Less than 20% of those diagnosed with a brain tumour survive beyond five years
Widows unite to raise funds to research brain tumours
Two women whose friendship was forged by bereavement are joining forces to help scientists find a cure for the disease which killed their husbands.
Cathy Pratt, 58, from Horsforth, Leeds, and Maria Browne, 52, from Eccleshill Bradford, are now focused on raising money for research to find a cure for brain tumours. They are appealing for people to join them in a national spinathon challenge on Saturday 3rd February for the pioneering charity Brain Tumour Research.
Cathy and her husband Andrew had been married for 14 years when she lost him to a glioblastoma multiforme (GBM), a highly aggressive type of brain tumour. He passed away in March 2005 at the age of 41 leaving three children, aged 15, 21 and 27.
She shares a tragic bond with Maria whose husband Michael sadly passed away in February 2007 from an oligoastrocytoma which he had fought bravely for 20 years. The pair’s deep friendship has grown over the years after they met at a support group for people bereaved by brain tumours.
Cathy and Maria are taking part in On Yer Bike for Brain Tumours at Workhouse Fitness, Bagley Lane, Farsley, Leeds, and are appealing for people to join an army of supporters across the country who will be thundering through the miles on exercise bikes in return for sponsorship.
Money raised from the national event will fund vital research at a network of Brain Tumour Research Centres of Excellence where scientists are focused on improving outcomes for patients and, ultimately, finding a cure.
Brain tumours kill more children and adults under the age of 40 than any other cancer – and more men under 45 than prostate cancer - yet just 1% of the national spend on cancer research has been allocated to this devastating disease.
The pair will be taking part at They are aiming to reach a team target of £2,740 to fund a day of research at one of four Brain Tumour Research Centres of Excellence.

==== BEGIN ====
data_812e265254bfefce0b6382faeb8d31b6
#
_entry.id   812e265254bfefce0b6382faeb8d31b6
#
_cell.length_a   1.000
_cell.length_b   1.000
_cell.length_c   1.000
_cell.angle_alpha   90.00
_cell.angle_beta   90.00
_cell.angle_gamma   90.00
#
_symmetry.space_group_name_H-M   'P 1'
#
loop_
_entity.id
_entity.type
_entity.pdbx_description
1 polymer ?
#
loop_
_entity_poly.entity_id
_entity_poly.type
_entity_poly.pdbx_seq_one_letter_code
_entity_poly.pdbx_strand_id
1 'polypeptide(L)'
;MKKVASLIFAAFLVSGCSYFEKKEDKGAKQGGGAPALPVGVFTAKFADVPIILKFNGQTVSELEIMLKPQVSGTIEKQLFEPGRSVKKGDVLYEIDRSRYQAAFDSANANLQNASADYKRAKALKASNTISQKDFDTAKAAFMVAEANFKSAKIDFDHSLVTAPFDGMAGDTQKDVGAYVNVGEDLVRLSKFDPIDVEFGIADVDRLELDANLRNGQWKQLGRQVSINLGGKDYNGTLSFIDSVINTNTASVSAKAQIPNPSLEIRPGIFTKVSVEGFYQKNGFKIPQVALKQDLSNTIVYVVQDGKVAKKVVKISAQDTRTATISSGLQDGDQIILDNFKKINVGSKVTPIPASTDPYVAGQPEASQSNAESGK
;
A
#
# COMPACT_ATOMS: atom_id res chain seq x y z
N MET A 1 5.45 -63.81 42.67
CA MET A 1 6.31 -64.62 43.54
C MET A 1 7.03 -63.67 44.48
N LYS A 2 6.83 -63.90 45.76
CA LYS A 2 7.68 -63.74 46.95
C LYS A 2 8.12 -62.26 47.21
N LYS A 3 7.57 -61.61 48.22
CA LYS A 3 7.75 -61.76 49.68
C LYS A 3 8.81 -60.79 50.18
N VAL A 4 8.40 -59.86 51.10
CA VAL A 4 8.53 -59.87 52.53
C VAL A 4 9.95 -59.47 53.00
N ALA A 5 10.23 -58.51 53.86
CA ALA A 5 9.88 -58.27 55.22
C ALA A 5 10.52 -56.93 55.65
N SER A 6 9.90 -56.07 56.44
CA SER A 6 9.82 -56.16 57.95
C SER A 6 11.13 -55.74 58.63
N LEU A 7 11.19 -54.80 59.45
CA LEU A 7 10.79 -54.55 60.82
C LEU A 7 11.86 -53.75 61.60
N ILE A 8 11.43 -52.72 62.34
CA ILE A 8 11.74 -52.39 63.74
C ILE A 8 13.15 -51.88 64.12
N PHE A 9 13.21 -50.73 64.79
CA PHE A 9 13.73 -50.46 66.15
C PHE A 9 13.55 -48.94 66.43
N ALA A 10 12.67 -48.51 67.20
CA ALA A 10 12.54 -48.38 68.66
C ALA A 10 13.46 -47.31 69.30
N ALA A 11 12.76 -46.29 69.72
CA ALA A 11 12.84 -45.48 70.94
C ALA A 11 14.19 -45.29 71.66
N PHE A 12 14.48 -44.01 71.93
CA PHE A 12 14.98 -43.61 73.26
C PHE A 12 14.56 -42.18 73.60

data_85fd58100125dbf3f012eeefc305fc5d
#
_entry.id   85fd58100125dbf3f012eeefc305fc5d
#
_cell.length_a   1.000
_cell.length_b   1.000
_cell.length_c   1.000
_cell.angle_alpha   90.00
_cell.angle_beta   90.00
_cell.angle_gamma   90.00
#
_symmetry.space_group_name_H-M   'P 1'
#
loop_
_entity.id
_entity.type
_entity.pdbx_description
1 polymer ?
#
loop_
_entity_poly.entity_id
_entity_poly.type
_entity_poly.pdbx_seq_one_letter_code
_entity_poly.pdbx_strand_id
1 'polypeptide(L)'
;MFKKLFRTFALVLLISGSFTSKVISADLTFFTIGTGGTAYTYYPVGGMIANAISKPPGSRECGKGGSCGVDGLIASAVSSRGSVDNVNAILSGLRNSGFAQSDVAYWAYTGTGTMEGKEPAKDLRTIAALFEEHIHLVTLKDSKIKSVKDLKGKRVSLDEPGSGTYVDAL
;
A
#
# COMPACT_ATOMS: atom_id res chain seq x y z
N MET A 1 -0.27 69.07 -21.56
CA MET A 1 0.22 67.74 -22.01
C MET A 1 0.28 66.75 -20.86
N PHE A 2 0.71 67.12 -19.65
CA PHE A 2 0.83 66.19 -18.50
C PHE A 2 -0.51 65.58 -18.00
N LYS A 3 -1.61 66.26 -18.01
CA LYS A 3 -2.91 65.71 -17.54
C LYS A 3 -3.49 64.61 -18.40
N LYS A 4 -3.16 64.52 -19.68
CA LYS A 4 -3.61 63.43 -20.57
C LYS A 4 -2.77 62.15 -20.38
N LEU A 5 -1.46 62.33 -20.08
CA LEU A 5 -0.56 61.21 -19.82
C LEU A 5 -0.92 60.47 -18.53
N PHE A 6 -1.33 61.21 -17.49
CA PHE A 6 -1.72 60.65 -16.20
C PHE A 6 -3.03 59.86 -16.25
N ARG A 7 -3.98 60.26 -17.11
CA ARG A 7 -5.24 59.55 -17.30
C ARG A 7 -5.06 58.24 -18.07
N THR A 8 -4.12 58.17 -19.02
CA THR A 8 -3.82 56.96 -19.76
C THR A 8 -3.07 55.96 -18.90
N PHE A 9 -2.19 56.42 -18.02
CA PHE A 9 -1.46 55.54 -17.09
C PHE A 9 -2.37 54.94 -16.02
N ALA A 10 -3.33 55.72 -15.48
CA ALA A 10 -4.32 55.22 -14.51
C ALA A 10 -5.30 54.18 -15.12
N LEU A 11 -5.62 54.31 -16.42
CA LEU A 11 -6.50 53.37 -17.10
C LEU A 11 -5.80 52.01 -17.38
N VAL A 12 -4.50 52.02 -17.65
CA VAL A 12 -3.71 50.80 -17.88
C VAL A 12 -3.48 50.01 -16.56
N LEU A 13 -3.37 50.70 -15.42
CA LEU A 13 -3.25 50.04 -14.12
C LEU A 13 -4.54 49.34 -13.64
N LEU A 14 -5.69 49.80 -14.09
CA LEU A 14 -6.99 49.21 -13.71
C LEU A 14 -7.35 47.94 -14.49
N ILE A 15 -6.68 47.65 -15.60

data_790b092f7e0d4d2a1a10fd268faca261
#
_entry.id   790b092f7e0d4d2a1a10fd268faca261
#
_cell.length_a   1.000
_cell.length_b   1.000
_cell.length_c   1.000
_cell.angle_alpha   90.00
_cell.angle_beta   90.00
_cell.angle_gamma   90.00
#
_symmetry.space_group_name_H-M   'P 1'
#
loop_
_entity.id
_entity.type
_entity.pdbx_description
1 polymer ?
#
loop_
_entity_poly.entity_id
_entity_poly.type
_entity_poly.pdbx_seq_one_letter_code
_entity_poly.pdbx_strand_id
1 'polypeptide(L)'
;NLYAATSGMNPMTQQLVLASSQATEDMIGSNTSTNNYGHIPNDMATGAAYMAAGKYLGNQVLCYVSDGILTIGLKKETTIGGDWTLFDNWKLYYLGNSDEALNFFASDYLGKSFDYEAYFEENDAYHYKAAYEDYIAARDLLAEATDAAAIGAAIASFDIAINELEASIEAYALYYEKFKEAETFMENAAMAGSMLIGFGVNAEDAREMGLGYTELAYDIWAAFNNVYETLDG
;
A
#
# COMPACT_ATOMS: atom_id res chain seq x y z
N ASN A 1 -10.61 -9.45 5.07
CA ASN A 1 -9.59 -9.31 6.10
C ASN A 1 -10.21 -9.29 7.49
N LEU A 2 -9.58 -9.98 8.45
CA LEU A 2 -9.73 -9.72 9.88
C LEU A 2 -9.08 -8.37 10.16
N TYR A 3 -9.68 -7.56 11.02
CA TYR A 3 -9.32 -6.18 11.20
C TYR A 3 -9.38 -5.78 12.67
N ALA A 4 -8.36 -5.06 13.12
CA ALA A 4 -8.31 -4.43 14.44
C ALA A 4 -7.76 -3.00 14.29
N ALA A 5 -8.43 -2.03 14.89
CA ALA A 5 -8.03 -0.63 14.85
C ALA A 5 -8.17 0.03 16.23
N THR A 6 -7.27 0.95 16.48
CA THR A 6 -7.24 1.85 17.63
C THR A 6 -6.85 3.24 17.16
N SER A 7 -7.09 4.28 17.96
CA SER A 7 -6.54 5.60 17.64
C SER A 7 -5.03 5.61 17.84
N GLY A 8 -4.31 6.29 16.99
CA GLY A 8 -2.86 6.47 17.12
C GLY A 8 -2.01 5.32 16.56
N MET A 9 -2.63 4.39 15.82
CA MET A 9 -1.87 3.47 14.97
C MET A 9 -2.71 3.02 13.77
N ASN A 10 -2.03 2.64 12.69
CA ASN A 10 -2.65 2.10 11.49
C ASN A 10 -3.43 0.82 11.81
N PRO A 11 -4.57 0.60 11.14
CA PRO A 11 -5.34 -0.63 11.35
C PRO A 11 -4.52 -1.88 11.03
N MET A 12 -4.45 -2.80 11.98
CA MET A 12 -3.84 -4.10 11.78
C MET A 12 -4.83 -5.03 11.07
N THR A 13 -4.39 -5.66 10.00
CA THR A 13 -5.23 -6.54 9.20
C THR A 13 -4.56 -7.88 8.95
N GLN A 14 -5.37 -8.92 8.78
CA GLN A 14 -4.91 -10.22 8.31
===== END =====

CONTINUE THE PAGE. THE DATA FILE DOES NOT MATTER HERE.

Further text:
Carol Robertson, Community Fundraising Manager for Brain Tumour Research, said: “Sadly, brain tumours are indiscriminate and can affect anyone at any time. We’re challenging people to step up and ride for research! This is a fun event that all the family can get involved in and everyone taking part will be helping to make a difference.
“The money raised on the day will go towards research into the causes of brain tumours and improving treatments and ultimately finding a cure for this horrible disease. We would encourage anyone that would like to take part, to get in touch and register.”
The On Yer Bike initiative began as a local event and was inspired by Paul Halfpenny, 36, from Hadfield, Derbyshire. Paul and his wife Jen, 28, had been together for just a few months when he was diagnosed with a brain tumour. Together with their friends, the couple launched On Yer Bike and the campaign, which has so far raised £50,000. Unfortunately, six years after his diagnosis, Paul lost his battle against the tumour and passed away in 2014.
To register for On Yer Bike for Brain Tumour Research go to https://www.braintumourresearch.org/fundraise/on-yer-bike
For further information, please contact:
Susan Castle-Smith at Brain Tumour Research on 01908 867206 or 07887 241639 or Susan@braintumourresearch.org
Notes to Editors
Brain Tumour Research is the only national charity in the UK focused on funding sustainable research to find a cure for brain tumours. We are building a game-changing network of world-class Research Centres of Excellence in the UK. Embracing passionate member charities nationwide, £5.5 million was raised towards research and support during 2016.
We are campaigning to see the national spend on research into brain tumours increased to £30 - £35 million a year, in line with breast cancer and leukaemia. The charity is celebrating a year of high-profile campaigning on this issue following the unprecedented success of its petition in 2016. Following that, Brain Tumour
Research is now taking a leading role in the Government’s Task and Finish Working Group convened to tackle the historic underfunding for research.
Key statistics on brain tumours:
- Brain tumours kill more children and adults under the age of 40 than any other cancer
- They kill more children than leukaemia
- They kill more men under 45 than prostate cancer
- They kill more women under 35 than breast cancer
- Just 1% of the national spend on cancer research has been allocated to this devastating disease
- In the UK 16,000 people each year are diagnosed with a brain tumour
- Less than 20% of those diagnosed with a brain tumour survive beyond five years compared with an average of 50% across all cancers
- Incidences of, and deaths from, brain tumours are increasing.
Please quote Brain Tumour Research as the source when using this information. Additional facts and statistics are available from our website including our latest Report on National Research Funding. We can also provide case-studies and research expertise for media.